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Any ideas how they did this?


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#1 Michael Townley

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Posted 19 May 2016 - 07:39 AM

Anyone happen to know or an educated guess as to how they lit this? Seems to be a revolving light but the rotations and the spotlight doesn't seem to match the shadows. 

http://www.amc.com/shows/the-walking-dead/video-extras/trailer-shadows-the-walking-dead-season-6-premiere


I can see there is a lot of post work done to it with the transitions.Look at the way the light is hitting the talent. Its at an angle on some sort of motor device. But if you watch close, the light illuminates the right side of the subject first, then washes over them from left to right. if this was done by just rotating a light on a wheel, it would illuminate left to right. Am I wrong?


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#2 JD Hartman

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Posted 19 May 2016 - 08:19 AM

Fixed light, rotating gobo?


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#3 David Mullen ASC

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Posted 19 May 2016 - 10:18 AM

The light is clearly rotating in a circle above them, it doesn't switch direction but comes from behind and then around in front because the actor is standing in the center of the ring and the light is angled inward.
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#4 Michael Townley

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Posted 19 May 2016 - 10:26 AM

The light is clearly rotating in a circle above them, it doesn't switch direction but comes from behind and then around in front because the actor is standing in the center of the ring and the light is angled inward.

 

Thanks David. I realize its on a rotating motor above of some sort, at an angle. I guess I was just curious, when the light is behind them, they must dim it fully as to not silhouette the talent, and then bring it back up when it gets to like a 45Deg behind talent. Im curious as to how they were able to match the dolly in and the light rotations for every actor. Because they would need to match the frames with each talent at the right moment the light and frame is correct.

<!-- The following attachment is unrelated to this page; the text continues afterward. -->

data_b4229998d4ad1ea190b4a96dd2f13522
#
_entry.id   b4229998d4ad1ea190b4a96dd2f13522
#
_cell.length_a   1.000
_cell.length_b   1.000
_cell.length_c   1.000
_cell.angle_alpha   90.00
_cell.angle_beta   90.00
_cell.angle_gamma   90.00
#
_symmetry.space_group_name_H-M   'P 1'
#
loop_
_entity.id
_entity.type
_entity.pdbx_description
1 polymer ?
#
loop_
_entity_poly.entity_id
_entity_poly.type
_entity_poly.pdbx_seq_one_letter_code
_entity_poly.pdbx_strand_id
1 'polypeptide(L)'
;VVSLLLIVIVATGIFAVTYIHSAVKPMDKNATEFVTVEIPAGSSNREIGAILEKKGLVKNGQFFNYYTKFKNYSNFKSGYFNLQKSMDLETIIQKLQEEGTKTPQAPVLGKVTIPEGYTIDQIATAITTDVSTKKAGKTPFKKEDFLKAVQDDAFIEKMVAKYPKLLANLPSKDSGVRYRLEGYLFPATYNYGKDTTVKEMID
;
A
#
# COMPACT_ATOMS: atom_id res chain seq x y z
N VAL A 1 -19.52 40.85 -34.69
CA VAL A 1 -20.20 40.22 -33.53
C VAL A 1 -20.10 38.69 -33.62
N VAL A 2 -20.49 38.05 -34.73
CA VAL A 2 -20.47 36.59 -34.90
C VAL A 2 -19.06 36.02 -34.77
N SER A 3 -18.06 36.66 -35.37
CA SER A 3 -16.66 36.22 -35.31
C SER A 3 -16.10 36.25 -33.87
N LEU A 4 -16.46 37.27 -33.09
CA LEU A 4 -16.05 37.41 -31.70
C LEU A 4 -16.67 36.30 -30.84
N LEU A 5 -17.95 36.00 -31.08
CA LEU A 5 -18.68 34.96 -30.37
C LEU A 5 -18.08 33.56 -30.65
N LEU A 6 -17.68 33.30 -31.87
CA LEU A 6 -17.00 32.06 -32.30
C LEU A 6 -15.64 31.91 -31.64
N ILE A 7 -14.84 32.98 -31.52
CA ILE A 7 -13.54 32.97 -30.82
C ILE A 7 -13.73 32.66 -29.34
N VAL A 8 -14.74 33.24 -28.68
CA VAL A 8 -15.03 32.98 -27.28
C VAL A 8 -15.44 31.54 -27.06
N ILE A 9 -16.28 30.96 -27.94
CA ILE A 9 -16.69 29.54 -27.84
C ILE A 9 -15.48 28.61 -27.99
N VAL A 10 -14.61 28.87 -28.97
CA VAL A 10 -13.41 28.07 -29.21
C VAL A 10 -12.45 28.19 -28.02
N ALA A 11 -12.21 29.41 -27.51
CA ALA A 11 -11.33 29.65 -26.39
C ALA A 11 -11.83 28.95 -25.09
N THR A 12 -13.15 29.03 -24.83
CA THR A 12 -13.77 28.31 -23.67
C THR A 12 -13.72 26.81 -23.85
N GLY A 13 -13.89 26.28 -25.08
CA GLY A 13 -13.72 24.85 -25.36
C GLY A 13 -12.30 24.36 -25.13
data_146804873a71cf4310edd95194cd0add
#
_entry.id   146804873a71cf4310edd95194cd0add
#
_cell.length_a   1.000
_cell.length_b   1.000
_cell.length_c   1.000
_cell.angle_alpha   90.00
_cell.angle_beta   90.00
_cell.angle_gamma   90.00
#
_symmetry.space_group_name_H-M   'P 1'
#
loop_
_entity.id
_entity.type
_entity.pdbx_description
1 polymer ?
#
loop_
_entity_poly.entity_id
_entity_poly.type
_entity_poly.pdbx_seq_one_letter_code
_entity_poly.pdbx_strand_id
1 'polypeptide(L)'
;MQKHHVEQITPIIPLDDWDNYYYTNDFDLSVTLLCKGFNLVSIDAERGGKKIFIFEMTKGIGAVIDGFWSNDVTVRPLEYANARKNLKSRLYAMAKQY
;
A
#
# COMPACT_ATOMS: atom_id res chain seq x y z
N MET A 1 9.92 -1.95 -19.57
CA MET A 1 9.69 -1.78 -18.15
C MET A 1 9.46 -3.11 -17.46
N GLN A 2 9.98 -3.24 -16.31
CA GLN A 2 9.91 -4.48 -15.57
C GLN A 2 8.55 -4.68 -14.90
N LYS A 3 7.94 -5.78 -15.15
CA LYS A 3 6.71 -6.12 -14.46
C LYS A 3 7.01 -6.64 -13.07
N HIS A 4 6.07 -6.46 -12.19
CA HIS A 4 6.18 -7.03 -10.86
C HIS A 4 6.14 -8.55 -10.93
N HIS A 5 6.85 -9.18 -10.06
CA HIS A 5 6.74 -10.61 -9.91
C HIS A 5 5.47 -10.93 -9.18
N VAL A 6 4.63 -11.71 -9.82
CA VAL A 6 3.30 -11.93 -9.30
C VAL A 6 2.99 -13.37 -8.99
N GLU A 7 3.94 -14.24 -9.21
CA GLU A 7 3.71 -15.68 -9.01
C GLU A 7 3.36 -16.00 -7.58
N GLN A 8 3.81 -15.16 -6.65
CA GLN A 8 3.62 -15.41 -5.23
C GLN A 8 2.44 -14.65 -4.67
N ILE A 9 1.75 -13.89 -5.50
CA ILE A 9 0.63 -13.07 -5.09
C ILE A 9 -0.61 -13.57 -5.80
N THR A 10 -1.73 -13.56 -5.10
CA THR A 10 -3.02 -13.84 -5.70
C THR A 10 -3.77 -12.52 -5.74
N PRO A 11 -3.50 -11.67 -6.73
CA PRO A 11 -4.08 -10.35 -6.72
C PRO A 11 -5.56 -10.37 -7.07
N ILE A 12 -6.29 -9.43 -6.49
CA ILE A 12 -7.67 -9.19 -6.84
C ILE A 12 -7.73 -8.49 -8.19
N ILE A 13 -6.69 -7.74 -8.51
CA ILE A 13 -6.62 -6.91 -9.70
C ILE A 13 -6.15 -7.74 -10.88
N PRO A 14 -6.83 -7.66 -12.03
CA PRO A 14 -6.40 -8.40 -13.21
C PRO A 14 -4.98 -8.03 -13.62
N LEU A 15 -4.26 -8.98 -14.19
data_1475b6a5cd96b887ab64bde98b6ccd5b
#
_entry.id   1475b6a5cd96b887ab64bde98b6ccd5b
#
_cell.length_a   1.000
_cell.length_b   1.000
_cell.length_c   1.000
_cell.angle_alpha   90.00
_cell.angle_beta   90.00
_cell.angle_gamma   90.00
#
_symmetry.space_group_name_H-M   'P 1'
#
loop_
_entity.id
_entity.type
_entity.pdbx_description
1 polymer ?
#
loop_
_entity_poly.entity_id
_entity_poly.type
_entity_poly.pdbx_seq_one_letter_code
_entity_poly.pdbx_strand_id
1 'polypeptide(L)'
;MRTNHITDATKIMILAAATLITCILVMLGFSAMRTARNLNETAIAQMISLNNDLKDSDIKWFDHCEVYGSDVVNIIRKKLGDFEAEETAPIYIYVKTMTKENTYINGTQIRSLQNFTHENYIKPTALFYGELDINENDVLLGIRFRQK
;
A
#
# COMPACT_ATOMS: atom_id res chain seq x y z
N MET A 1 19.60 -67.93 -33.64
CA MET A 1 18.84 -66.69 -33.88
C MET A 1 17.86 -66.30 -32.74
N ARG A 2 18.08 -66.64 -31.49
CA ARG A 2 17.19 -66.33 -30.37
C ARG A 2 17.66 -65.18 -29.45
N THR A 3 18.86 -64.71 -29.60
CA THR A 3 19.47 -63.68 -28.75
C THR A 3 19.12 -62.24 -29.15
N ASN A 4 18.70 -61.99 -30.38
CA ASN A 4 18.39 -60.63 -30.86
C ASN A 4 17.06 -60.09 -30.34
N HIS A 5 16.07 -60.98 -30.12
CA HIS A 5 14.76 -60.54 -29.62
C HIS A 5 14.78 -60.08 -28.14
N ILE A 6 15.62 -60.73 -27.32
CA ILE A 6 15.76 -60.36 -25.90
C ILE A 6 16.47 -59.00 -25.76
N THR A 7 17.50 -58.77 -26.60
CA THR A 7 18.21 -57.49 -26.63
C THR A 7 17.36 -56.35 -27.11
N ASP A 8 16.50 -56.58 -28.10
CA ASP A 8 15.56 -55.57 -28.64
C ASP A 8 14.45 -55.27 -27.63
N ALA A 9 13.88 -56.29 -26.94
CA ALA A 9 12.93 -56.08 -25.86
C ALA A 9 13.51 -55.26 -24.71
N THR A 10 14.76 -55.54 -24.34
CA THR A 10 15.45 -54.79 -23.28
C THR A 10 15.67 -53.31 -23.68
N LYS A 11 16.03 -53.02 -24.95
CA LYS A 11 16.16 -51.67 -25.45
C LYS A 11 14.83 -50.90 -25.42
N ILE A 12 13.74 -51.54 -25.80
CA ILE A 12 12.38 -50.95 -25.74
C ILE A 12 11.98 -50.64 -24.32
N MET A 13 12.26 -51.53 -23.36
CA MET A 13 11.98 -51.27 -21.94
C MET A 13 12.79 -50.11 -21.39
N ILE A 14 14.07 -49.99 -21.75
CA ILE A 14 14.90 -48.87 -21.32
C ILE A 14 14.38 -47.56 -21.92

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#5 Stuart Allman

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Posted 19 May 2016 - 01:17 PM

Michael,

 

They could just shoot it in 6k and crop to match head size in the edit.  There's no reason it has to look exactly like the final product during the shoot.

 

The trick was maintaining the push-in speed, which might have been a Technocrane or a really good dolly grip - or they just modified the speed in post to match between shots.

 

Stuart


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#6 David Mullen ASC

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Posted 19 May 2016 - 01:42 PM

I'm sure they practiced so that the length of the move and the speed was correct for the light to make the number of full rotations, one for each actor... I didn't count them but let's say there were six actors so six 360 degree rotations had to happen by the end of the dolly move. At that point they could have done a motion control rig or simply marked the track to know where the dolly had to be passing for, let's say, every right, center front, left, and center back position of the light. And yes, I would have probably shot it oversized so some reframing could be done in post. For a 1080P finish, even shooting in 2.8K Arriraw might have been enough to work with though I suspect 5K or 6K on a Red was more likely. Or maybe a 4K camera.
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#7 Nicholas Kovats

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Posted 19 May 2016 - 07:12 PM

What Red camera at 6K? The Walking Dead is shot in Super 16 format with Arri 416 camera.
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#8 Nicholas Kovats

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Posted 19 May 2016 - 07:16 PM

A bit dated but relevant, ie http://www.studiodai...e-walking-dead/
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#9 David Mullen ASC

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Posted 19 May 2016 - 07:42 PM

The Red Dragon sensor is 6K.

This is a promo spot so it doesn't mean it was shot in Super-16 like the series is.
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